Now came the time for questions. A member of the press who had been asked to plug the museum that was the setting for the Q&A session asked, “How did you like the abstract art of the surrealist master Salvador Dali, Senator?”
Taken off guard, the candidate replied, “I enjoyed it. Even though I think, frankly, sir, reality sucks—“
The press immediately erupted. The loudest voices asked, “Don’t you mean ‘surrealism,’ Senator?” and “Isn’t that a little harsh toward the gay artist, as you and your supporters have been toward all gays?”
Being a candidate of very little brain, the Senator was not certain of the difference between former and latter. As such, he replied, “As for the latter question, I hate homophones. For the other—“
Another eruption as the loudest voices asked, “But Senator, don’t the homophobes you now claim to ‘hate’ make up the majority of your supporters?” and “Surely you know our President needs a firm grasp of the English language, don’t you, Senator?”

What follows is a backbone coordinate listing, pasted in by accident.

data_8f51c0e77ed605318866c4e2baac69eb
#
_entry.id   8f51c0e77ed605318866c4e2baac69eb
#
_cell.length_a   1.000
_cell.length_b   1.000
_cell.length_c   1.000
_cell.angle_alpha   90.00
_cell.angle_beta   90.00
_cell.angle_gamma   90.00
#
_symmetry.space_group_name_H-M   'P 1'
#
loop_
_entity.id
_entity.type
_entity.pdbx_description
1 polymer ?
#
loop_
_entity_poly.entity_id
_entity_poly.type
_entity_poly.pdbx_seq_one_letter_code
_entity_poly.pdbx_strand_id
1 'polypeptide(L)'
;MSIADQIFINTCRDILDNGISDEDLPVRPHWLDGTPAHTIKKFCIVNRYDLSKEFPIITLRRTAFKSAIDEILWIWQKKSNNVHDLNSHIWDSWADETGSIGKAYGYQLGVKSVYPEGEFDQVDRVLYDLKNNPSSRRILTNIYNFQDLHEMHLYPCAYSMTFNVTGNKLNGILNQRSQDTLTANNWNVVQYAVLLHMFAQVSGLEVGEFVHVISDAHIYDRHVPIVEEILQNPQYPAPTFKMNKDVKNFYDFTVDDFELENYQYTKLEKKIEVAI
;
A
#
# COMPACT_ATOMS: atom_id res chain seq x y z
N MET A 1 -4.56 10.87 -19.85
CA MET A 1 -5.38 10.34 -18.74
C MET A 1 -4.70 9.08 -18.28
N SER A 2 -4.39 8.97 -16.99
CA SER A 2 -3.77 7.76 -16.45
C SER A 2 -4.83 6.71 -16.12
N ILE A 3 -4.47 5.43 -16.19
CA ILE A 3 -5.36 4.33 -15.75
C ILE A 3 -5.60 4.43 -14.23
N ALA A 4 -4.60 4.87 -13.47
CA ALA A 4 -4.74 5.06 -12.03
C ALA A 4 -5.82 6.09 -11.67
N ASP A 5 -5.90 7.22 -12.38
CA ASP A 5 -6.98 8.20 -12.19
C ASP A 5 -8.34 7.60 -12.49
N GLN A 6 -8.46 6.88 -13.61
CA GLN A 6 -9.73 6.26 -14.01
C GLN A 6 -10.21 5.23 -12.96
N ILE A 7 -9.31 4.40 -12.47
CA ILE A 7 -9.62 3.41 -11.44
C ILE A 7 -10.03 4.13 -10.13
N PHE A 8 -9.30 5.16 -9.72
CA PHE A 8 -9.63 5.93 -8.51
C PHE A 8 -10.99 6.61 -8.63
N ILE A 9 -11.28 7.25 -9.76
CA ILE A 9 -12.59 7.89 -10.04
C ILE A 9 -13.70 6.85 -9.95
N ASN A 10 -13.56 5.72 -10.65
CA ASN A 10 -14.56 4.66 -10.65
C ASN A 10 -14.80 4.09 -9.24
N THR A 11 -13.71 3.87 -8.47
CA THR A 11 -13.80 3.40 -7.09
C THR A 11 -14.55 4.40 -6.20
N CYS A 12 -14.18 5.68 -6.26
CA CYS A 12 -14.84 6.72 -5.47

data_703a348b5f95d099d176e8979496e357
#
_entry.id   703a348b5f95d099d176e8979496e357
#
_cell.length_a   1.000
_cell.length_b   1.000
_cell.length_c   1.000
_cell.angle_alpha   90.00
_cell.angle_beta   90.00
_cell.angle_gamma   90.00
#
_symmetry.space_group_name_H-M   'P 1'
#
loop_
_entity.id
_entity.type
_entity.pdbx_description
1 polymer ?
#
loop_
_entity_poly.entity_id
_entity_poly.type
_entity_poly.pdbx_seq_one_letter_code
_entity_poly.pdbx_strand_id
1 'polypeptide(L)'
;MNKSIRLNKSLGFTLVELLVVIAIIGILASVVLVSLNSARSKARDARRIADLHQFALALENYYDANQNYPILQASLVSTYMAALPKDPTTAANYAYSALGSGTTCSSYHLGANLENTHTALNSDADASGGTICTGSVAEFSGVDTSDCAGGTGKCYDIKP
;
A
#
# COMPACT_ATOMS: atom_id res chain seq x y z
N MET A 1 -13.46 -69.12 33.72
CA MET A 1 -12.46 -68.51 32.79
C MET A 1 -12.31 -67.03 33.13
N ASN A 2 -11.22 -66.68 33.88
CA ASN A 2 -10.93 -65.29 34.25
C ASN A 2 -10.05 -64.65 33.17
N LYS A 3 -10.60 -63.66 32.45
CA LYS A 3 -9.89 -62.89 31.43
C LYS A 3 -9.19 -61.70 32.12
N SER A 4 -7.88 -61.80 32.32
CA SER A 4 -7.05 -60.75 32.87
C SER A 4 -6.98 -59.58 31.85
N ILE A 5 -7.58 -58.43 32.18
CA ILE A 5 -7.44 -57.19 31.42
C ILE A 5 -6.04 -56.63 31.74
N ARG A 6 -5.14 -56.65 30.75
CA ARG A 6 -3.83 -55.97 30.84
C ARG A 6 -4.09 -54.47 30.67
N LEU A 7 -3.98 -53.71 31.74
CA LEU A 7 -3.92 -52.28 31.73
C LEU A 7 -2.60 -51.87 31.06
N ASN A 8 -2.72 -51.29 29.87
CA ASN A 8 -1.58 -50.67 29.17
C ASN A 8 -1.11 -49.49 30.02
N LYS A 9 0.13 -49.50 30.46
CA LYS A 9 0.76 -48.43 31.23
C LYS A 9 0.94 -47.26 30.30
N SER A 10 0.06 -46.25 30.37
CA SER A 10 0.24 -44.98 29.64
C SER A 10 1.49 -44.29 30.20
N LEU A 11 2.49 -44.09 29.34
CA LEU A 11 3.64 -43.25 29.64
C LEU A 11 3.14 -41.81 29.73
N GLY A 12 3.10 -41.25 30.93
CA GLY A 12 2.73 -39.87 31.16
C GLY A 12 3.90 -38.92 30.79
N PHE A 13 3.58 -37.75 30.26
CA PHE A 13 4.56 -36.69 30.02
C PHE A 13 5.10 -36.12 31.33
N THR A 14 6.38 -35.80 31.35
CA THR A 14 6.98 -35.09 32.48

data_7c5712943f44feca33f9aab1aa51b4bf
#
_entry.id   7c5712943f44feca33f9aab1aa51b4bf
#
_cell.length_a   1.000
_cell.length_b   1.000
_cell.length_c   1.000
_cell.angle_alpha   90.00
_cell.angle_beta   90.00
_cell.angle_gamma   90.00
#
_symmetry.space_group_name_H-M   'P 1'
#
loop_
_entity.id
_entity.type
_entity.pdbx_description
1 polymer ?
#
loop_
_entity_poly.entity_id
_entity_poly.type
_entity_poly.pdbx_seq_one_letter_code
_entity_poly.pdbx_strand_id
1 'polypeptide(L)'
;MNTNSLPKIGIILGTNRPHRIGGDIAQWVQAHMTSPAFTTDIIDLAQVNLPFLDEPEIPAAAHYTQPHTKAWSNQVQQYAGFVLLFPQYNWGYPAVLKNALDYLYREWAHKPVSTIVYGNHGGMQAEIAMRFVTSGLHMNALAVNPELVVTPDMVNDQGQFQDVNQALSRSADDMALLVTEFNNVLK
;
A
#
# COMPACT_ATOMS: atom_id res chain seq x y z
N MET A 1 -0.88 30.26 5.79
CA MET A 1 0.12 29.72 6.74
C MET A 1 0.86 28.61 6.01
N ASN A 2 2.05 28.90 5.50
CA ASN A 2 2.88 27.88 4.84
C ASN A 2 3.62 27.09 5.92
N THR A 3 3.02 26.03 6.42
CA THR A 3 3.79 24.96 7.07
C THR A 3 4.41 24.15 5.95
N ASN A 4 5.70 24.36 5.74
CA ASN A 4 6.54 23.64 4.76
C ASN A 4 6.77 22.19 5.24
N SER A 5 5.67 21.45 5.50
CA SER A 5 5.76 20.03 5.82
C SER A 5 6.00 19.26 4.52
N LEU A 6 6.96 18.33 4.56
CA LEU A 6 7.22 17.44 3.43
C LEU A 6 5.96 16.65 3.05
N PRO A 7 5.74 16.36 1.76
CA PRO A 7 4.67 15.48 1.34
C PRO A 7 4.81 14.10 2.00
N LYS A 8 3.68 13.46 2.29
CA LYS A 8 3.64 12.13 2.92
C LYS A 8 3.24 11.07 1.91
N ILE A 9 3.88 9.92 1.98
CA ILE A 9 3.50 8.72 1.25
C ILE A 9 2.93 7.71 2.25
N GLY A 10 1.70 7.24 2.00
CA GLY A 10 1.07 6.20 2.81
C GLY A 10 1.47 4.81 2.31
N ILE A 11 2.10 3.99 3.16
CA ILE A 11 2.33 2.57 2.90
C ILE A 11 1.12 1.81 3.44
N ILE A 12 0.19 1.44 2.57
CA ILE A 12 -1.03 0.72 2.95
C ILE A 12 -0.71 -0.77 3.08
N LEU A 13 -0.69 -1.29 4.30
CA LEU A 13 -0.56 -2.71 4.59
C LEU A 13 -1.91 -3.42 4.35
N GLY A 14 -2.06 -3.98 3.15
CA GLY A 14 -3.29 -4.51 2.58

“I didn't say I hate homophobes; I never said I hate anybody! And a little order to these questions would be appreciated. Let’s keep this party straight.”
Another eruption. “Sir, do you mean that your party turns away gays and homophobes at the same time? Exactly who is your target audience?”
It was the stress of the press, not the weather nor his cold, that caused the candidate to collapse at the podium.
It was no surprise to anyone that the incumbent President won the election by a landslide.